Item newItem = ItemManager.CreateItem(Name, parent, template.ID, id, SecurityCheck.Disable);

        using (new SecurityDisabler())
        {
        newItem.Editing.BeginEdit();
        newItem.Fields[“Title”].Value = Title;
        newItem.Fields[“Overview”].Value = “Overview”;
        newItem.Fields[“Body”].Value = “Body for ” + File;
        newItem.Editing.EndEdit();
        }
        }
        catch (Exception ex)
        {
        divOutput.InnerHtml += “ Operation failed = ” + ex.Message + ” “;
        }
        }

      • Hi Stewart,

        I have a potential idea that might work though it isn’t pretty (I have not tested the code in the following GIST so am uncertain if this will work at all):

        The idea would be to inject an instance of the class above into the pipeline processor using the Sitecore Configuration Factory — please let me know if you would more direction on how to accomplish this — and use its CreateFromStream(Stream stream, string filePath, ID id, MediaCreatorOptions options) method.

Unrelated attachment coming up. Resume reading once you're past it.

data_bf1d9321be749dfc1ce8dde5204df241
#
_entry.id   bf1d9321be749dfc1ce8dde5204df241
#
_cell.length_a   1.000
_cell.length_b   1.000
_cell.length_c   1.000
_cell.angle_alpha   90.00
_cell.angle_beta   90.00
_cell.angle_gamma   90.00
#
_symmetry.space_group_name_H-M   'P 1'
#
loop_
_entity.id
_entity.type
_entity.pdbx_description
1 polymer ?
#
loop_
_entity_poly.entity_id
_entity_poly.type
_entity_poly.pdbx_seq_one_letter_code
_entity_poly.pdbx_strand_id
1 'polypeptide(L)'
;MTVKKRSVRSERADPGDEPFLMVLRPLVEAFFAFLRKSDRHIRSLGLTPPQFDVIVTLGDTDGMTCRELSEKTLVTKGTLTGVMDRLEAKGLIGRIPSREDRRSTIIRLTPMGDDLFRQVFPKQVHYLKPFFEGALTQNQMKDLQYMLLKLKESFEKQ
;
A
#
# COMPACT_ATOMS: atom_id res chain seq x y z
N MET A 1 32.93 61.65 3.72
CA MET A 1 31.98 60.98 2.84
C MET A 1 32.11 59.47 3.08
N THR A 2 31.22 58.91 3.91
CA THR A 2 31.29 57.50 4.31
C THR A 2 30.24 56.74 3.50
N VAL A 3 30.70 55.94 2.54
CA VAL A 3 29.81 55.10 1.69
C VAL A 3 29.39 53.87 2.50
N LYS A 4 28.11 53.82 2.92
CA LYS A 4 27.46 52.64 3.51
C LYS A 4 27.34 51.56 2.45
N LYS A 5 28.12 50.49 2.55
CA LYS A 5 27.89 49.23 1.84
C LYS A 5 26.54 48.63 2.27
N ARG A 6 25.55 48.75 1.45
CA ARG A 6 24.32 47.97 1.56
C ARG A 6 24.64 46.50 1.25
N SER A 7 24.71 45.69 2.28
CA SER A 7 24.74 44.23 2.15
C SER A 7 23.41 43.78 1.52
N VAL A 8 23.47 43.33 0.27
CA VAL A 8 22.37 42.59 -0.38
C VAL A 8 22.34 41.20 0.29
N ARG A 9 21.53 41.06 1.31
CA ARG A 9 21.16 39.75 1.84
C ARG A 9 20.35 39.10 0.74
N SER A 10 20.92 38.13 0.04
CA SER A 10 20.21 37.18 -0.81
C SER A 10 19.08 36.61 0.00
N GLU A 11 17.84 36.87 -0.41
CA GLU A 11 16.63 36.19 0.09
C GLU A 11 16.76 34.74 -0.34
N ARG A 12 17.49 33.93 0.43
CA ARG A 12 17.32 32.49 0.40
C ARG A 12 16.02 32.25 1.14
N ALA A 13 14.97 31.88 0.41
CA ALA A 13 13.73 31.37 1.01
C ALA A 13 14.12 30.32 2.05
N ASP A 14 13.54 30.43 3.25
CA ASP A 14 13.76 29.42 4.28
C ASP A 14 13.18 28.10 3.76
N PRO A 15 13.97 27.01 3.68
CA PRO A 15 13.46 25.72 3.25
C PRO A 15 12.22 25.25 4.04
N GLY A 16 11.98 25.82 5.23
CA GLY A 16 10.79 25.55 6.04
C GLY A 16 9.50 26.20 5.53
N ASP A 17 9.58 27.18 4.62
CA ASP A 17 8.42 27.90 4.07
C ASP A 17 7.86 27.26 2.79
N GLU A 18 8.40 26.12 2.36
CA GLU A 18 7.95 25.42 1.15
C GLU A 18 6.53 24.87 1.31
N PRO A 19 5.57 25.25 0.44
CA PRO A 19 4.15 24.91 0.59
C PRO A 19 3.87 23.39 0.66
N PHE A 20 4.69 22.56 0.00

The DefaultItemName property on the class should be set in the Sitecore configuration file for the instance being injected into the pipeline processor.

        Mike

      • Stewart says:

        Hi Mike,

        Thank you very much for the code idea. I’ll get back to you once our developer has tried it out.

        Cheers,

        Stewart

  5. Alex says:

    Hi Sitecore Junkie!

    I got your code from my co-worker Stewart and I would like to thank you for sharing! It was really useful and gave me some direction to where to look for, one of my biggest frustrations with Sitecore is the very limited level of documentation out there, your blog is a good stop for developers!

    Let me give you some feedback about the original code, I’ve customized to a very small version from the original and now it looks like this:

    static void SitecoreNewMediaFile(string ItemName, Item ParentItem, Item ItemTemplate, ID ItemID, string SitecorePath, string FilePath, string ItemAlternativeText)
    {
    string Destination = SitecorePath.Remove(SitecorePath.LastIndexOf(‘.’), 4);

    try
    {
    using (new Sitecore.SecurityModel.SecurityDisabler())
    {